CHICAGO – Ask Chicago guitar legend Buddy Guy about the future of the blues and hell give a depressing – but direct – answer.
Its scary, Guy said during an interview upstairs at his club, Buddy Guys Legends, in Chicagos South Loop. Im still going to play my music because I love what Im doing, but we need all the support we can to keep the blues alive.
After five decades in the business, Guy is doing what he can to make sure the genre – and his late contemporaries like Muddy Waters, Howlin Wolf and Junior Wells – lives on. Last year Guy wrote his autobiography, When I Left Home, and the Rock and Roll Hall of Fame member has been mentoring Massachusetts eighth-grader and blues guitarist Quinn Sullivan. He also received a 2012 Kennedy Center Honor.
His new album, Rhythm & Blues, was released July 30.
He has expressed his fear that it may be all lost after hes gone, said Janice Monti, a sociology professor at Dominican University who studies blues music. I think as hes gotten older hes incredibly aware of this mandate he received from Muddy and the Wolf to keep this all going.
Guy says blues music is ignored in an entertainment marketplace obsessed with young artists.
Its a tough time for blues because if it was being played, other than satellite radio, on the peak hours, prime time, then somebody would know about it, Guy said.
Thats one of the reasons the 77-year-old Guy took on mentoring 13-year-old Sullivan, who he said plays as well as Eric Clapton, me and B.B. King. How do you learn that at that age? Thats a natural.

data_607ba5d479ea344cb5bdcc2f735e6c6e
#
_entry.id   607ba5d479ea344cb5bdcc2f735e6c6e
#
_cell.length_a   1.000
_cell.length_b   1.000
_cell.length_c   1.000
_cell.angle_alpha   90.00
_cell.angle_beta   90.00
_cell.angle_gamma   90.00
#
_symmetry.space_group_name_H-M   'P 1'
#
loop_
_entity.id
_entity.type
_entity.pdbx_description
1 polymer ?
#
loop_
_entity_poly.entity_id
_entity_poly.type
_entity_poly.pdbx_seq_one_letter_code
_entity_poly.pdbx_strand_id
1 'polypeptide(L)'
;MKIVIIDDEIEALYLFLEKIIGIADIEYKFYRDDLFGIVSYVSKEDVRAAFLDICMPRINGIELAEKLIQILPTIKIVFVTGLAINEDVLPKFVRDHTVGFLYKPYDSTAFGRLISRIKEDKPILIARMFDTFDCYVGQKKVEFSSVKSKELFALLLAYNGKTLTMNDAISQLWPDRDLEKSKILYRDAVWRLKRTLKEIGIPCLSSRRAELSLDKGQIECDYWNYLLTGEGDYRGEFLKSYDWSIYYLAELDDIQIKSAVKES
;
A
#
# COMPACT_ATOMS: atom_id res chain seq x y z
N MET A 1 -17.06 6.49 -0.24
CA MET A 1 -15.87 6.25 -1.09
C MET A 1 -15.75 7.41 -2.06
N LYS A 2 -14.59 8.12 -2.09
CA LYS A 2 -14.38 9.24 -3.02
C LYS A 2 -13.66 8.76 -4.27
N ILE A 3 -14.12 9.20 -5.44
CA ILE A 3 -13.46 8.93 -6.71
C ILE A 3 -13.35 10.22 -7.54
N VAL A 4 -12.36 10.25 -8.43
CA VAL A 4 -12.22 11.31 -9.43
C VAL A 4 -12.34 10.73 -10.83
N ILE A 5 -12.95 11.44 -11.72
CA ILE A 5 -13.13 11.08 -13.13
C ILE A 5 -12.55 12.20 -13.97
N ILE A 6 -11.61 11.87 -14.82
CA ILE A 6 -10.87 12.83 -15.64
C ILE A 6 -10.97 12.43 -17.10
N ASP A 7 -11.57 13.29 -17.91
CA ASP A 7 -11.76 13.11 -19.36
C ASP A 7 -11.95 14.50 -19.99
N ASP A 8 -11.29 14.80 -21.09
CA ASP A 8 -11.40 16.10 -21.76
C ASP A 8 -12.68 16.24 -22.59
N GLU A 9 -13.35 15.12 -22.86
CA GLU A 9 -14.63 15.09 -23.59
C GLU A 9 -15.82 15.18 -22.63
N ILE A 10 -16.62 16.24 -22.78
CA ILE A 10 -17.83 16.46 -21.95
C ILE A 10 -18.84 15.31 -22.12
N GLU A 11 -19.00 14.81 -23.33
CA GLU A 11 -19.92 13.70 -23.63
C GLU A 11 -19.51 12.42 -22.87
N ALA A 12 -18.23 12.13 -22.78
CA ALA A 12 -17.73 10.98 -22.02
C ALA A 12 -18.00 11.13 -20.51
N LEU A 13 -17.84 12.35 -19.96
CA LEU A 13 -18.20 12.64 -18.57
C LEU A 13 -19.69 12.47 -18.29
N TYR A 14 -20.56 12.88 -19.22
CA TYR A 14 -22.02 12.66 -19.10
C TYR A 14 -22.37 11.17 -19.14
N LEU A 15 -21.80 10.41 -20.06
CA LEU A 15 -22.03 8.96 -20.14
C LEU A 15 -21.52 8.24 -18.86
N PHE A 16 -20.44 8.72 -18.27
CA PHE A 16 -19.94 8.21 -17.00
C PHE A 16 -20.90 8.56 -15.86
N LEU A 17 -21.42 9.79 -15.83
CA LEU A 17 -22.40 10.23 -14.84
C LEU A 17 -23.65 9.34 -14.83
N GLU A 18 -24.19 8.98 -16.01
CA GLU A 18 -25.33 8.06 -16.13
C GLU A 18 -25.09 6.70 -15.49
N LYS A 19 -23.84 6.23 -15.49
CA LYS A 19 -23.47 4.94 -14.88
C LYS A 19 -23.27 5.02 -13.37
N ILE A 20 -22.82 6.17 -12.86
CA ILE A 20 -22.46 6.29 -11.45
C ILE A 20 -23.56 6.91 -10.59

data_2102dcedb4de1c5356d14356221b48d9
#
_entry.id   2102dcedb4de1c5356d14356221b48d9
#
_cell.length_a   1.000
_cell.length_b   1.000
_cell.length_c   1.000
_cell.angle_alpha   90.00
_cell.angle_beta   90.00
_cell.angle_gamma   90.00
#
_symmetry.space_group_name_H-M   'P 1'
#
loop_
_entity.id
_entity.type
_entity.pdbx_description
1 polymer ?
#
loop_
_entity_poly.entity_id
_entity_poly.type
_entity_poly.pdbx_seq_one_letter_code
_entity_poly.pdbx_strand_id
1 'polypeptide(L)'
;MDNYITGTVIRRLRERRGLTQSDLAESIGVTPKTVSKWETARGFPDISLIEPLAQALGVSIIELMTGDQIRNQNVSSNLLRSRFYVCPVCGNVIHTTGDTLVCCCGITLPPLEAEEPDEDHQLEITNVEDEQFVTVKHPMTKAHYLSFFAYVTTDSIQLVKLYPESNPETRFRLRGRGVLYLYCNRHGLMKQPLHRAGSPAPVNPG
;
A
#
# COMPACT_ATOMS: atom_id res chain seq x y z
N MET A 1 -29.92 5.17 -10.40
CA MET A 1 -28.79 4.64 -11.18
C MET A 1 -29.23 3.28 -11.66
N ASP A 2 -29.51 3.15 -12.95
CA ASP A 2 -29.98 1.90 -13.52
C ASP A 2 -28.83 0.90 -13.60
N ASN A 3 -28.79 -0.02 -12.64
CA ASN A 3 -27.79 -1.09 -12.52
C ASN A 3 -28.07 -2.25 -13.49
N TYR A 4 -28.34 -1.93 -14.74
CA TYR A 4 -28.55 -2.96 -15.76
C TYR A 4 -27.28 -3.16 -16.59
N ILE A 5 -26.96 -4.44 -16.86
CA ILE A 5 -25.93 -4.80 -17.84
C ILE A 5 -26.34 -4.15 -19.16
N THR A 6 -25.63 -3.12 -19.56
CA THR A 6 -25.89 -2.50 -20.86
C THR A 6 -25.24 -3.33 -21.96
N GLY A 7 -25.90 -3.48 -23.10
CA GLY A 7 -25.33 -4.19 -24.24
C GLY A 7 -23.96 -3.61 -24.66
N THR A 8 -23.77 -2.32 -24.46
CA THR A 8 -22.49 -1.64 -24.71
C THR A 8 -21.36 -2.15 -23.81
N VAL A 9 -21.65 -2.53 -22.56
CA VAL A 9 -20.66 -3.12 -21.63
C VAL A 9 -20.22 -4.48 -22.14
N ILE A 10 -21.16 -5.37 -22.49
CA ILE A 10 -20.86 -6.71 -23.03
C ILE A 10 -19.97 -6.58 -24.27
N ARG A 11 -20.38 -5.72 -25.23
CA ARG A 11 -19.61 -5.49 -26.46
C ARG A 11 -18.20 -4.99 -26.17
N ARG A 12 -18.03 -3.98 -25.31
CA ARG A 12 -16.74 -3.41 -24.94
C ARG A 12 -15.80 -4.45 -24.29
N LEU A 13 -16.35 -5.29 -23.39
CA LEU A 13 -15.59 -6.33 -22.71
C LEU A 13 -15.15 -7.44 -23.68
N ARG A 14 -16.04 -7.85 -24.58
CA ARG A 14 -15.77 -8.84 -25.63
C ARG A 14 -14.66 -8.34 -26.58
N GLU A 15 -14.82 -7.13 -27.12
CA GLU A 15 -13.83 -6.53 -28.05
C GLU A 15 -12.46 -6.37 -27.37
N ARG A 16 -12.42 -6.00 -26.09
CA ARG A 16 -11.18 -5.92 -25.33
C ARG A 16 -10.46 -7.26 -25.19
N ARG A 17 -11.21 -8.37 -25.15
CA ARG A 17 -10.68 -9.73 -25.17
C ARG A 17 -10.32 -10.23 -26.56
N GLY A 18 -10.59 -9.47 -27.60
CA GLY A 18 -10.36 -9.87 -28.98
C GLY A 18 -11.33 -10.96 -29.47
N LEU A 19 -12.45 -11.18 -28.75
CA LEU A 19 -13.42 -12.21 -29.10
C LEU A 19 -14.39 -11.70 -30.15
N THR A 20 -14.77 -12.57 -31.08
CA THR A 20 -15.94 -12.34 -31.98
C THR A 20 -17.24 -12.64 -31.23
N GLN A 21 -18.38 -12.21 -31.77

In Chicago, Guy found work driving a tow truck during the day and playing blues clubs at night. Guy eventually earned a spot as a regular session musician at the citys famed Chess Records and found a mentor in blues musician and producer Willie Dixon. Guy formed a band with Junior Wells and played with The Rolling Stones and the Grateful Dead.
Guy developed his own recording career later, with music like the 1991 best-selling record, Damn Right, Ive Got the Blues.
Spreading the news of the blues was another reason Guy decided to team with author David Ritz to write his autobiography.
I just want a true story about some of the great people who didnt write a book and left me with this history of information, Guy said.
The book details his childhood in Louisiana, his move to Chicago 55 years ago and his music career. He said he considers his performance for President Barack Obama at the White House last year with Stones singer Mick Jagger to be the professional pinnacle of his career. Guy successfully prodded the president to sing a few lines of Sweet Home Chicago.
To say you played the blues with the president sitting there smiling, thats one you cant forget, Guy said.
Besides the hall of fame, Guy earned many accolades later in his career: a half-dozen Grammy Awards, Billboard magazines Century Award and the Blues Foundations Keeping the Blues Alive Award. When he turned 75 in 2011, the city of Chicago renamed the stretch of Wabash Street in front of his club Buddy Guy Way.
But it still weighs heavy on Guy that his contemporaries arent around to be honored as well.
Every time Im interviewed I give credit to those people but they should have got all the awards that I got and they didnt get them because the blues wasnt exposed and they were some unknowns, Guy said.
It could also explain why Guy still tours, playing internationally and as many as 16 shows a month.
I dont know nothing else to do now, Guy said. Im enjoying it. I get tired, but you get tired if youre working in the steel mills, so whats to complain?